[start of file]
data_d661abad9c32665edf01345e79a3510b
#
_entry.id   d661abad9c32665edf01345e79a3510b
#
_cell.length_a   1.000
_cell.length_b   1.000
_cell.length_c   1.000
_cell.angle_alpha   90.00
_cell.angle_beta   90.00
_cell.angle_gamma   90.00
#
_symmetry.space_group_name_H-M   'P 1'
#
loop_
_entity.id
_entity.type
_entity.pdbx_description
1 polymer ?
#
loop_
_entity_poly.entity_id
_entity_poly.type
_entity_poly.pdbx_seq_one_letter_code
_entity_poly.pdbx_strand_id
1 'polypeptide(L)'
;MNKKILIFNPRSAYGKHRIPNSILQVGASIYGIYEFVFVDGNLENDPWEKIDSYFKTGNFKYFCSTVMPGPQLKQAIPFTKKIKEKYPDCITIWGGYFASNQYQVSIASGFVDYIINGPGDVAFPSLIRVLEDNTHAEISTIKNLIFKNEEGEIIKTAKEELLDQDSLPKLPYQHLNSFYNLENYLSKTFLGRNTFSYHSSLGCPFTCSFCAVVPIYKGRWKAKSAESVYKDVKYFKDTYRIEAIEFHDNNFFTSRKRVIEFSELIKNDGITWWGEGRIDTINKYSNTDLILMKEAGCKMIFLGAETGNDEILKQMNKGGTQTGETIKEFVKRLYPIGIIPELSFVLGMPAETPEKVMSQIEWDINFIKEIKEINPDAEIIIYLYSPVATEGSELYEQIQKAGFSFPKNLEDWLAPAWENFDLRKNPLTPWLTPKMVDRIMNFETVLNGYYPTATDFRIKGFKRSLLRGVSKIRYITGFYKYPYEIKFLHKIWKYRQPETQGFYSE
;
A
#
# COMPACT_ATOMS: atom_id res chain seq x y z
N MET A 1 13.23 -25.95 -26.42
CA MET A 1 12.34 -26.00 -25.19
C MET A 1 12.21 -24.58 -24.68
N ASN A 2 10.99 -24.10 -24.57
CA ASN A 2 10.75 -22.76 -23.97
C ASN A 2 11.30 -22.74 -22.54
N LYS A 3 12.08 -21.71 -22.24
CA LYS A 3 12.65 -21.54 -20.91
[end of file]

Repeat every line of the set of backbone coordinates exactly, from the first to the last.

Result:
data_d661abad9c32665edf01345e79a3510b
#
_entry.id   d661abad9c32665edf01345e79a3510b
#
_cell.length_a   1.000
_cell.length_b   1.000
_cell.length_c   1.000
_cell.angle_alpha   90.00
_cell.angle_beta   90.00
_cell.angle_gamma   90.00
#
_symmetry.space_group_name_H-M   'P 1'
#
loop_
_entity.id
_entity.type
_entity.pdbx_description
1 polymer ?
#
loop_
_entity_poly.entity_id
_entity_poly.type
_entity_poly.pdbx_seq_one_letter_code
_entity_poly.pdbx_strand_id
1 'polypeptide(L)'
;MNKKILIFNPRSAYGKHRIPNSILQVGASIYGIYEFVFVDGNLENDPWEKIDSYFKTGNFKYFCSTVMPGPQLKQAIPFTKKIKEKYPDCITIWGGYFASNQYQVSIASGFVDYIINGPGDVAFPSLIRVLEDNTHAEISTIKNLIFKNEEGEIIKTAKEELLDQDSLPKLPYQHLNSFYNLENYLSKTFLGRNTFSYHSSLGCPFTCSFCAVVPIYKGRWKAKSAESVYKDVKYFKDTYRIEAIEFHDNNFFTSRKRVIEFSELIKNDGITWWGEGRIDTINKYSNTDLILMKEAGCKMIFLGAETGNDEILKQMNKGGTQTGETIKEFVKRLYPIGIIPELSFVLGMPAETPEKVMSQIEWDINFIKEIKEINPDAEIIIYLYSPVATEGSELYEQIQKAGFSFPKNLEDWLAPAWENFDLRKNPLTPWLTPKMVDRIMNFETVLNGYYPTATDFRIKGFKRSLLRGVSKIRYITGFYKYPYEIKFLHKIWKYRQPETQGFYSE
;
A
#
# COMPACT_ATOMS: atom_id res chain seq x y z
N MET A 1 13.23 -25.95 -26.42
CA MET A 1 12.34 -26.00 -25.19
C MET A 1 12.21 -24.58 -24.68
N ASN A 2 10.99 -24.10 -24.57
CA ASN A 2 10.75 -22.76 -23.97
C ASN A 2 11.30 -22.74 -22.54
N LYS A 3 12.08 -21.71 -22.24
CA LYS A 3 12.65 -21.54 -20.91